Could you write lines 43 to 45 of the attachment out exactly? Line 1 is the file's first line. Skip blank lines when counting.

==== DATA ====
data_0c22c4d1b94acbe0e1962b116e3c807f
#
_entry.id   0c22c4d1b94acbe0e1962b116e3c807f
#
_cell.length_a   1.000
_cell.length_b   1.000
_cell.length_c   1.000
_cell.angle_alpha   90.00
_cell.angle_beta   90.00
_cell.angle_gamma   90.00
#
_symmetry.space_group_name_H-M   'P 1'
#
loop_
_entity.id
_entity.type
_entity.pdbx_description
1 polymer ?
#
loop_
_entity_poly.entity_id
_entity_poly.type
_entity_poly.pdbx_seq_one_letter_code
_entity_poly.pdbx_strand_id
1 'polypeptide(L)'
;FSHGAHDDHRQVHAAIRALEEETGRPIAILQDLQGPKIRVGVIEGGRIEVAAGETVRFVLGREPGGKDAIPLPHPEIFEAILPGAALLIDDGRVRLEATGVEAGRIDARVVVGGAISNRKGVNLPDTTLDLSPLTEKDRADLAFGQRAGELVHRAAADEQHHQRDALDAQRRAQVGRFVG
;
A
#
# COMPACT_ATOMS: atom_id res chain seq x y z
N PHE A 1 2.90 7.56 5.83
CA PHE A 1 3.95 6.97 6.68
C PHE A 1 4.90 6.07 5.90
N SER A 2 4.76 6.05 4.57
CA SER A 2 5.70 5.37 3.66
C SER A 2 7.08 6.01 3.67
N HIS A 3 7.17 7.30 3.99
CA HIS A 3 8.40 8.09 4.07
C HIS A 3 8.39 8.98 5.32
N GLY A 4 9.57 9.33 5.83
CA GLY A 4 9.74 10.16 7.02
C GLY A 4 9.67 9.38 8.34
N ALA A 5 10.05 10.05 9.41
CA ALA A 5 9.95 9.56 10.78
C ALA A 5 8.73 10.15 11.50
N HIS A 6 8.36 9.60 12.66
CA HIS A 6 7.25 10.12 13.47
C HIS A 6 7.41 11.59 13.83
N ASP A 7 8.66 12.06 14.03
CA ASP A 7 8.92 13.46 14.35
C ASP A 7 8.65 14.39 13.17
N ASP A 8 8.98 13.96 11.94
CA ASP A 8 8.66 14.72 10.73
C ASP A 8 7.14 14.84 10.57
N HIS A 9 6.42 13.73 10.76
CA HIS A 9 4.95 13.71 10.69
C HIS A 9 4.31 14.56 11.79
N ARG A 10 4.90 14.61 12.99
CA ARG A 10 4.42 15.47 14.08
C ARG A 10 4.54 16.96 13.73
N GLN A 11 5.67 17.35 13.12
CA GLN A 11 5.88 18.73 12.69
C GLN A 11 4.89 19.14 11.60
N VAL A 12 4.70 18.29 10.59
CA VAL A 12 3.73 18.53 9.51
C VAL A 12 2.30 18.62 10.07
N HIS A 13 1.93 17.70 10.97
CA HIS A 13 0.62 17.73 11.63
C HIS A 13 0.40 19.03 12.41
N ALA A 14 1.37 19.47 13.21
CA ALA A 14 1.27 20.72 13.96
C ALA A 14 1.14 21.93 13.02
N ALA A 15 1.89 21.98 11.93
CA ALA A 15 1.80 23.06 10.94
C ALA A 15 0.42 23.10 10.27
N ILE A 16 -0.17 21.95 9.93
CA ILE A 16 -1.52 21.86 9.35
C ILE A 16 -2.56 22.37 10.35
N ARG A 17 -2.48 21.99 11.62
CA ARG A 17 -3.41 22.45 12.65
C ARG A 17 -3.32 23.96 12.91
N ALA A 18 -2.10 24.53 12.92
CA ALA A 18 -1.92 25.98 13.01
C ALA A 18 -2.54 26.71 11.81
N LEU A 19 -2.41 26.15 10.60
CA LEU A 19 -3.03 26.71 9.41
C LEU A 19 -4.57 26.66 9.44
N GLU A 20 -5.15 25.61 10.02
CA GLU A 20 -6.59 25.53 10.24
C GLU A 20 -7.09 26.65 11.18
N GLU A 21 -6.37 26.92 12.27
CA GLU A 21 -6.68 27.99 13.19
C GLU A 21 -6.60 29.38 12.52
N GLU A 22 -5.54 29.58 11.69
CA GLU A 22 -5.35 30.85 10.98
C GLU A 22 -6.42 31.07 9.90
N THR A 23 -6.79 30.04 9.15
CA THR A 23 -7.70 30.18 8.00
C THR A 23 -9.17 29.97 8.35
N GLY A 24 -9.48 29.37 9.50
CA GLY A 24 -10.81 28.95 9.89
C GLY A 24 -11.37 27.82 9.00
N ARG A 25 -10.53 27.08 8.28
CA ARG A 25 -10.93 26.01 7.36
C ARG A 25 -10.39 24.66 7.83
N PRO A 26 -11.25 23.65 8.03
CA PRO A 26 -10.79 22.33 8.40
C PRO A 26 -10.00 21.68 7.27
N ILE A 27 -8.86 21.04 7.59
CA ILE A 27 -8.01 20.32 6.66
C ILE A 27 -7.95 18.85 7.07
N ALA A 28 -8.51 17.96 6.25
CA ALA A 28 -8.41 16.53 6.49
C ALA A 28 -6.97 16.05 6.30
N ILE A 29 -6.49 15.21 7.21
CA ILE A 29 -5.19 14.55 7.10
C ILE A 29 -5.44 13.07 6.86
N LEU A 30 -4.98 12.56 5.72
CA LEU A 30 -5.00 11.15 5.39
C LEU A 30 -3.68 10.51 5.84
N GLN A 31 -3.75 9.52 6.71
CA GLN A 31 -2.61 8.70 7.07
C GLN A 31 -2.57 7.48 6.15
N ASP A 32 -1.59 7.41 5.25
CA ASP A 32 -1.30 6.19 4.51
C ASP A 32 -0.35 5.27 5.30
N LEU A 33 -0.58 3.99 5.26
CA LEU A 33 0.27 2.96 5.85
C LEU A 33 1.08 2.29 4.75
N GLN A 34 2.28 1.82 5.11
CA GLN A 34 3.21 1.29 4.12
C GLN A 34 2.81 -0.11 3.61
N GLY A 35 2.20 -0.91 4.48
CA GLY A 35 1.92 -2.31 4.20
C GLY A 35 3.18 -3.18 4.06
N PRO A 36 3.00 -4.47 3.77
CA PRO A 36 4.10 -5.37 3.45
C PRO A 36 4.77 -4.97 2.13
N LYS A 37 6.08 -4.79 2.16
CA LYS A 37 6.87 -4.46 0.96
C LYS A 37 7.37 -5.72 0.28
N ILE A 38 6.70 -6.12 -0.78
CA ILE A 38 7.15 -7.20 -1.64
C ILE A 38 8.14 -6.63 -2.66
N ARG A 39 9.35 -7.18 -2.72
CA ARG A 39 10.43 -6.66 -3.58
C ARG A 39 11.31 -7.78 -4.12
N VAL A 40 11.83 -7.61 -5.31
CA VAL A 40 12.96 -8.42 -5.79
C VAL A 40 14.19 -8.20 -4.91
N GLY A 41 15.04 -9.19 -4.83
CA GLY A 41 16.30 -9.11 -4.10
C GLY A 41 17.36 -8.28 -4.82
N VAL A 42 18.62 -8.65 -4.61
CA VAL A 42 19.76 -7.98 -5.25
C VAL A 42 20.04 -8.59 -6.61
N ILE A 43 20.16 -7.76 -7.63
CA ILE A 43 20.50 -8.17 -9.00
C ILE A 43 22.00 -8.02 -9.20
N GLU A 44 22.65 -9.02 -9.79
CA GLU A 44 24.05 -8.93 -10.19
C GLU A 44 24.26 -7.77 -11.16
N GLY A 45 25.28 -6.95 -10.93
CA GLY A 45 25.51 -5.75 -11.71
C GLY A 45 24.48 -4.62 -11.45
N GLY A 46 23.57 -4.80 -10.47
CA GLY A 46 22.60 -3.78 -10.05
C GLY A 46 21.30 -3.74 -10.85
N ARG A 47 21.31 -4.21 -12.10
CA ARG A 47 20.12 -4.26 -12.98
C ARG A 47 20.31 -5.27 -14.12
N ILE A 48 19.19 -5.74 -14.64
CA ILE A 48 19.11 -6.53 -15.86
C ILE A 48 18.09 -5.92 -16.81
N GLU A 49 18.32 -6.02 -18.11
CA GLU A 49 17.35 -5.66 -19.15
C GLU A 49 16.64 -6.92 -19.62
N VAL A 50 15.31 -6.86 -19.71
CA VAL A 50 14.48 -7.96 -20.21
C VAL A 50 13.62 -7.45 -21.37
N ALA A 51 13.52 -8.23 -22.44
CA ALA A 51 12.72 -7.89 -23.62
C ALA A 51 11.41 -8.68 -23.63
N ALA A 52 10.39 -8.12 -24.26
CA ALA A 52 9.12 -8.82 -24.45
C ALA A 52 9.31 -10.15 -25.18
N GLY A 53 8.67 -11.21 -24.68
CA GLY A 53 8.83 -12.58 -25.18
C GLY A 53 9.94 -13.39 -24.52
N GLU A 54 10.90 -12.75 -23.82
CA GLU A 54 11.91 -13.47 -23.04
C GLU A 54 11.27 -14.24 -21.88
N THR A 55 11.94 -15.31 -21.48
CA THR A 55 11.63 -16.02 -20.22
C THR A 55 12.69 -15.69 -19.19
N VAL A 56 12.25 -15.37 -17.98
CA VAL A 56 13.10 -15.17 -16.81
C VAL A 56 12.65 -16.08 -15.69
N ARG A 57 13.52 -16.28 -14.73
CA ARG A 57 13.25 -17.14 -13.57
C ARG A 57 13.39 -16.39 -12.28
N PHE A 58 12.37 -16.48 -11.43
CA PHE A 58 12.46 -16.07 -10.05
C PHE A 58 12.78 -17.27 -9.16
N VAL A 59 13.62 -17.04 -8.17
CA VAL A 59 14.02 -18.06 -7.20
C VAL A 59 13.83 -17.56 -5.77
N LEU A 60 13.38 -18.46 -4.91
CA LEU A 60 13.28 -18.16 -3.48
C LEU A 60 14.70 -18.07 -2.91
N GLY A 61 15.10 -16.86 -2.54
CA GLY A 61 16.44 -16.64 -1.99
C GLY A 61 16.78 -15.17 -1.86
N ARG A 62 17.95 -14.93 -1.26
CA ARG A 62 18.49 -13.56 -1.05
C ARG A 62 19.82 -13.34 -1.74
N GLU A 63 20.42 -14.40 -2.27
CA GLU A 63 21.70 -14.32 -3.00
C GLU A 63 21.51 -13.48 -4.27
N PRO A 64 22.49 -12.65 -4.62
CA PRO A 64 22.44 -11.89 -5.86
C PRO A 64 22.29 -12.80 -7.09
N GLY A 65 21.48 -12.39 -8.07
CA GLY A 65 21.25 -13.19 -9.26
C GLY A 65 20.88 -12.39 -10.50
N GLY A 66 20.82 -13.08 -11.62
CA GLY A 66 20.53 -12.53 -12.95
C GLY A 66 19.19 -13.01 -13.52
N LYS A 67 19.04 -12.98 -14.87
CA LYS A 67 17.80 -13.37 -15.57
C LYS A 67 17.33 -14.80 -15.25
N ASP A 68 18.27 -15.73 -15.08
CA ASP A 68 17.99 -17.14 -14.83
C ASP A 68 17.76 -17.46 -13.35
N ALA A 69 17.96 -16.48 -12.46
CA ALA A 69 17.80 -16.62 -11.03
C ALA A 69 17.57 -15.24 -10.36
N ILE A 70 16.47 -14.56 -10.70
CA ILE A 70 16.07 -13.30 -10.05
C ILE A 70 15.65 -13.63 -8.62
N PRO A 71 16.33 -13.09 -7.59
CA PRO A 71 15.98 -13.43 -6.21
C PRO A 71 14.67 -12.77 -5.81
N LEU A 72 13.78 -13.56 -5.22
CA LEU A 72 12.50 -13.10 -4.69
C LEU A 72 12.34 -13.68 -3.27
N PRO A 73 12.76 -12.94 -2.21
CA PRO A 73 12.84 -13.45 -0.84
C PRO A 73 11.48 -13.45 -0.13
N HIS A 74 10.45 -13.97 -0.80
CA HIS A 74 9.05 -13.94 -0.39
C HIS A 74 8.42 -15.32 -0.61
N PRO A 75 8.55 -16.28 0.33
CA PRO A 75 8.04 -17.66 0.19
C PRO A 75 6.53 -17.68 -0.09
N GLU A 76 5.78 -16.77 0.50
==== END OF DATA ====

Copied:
N ALA A 5 10.05 10.05 9.41
CA ALA A 5 9.95 9.56 10.78
C ALA A 5 8.73 10.15 11.50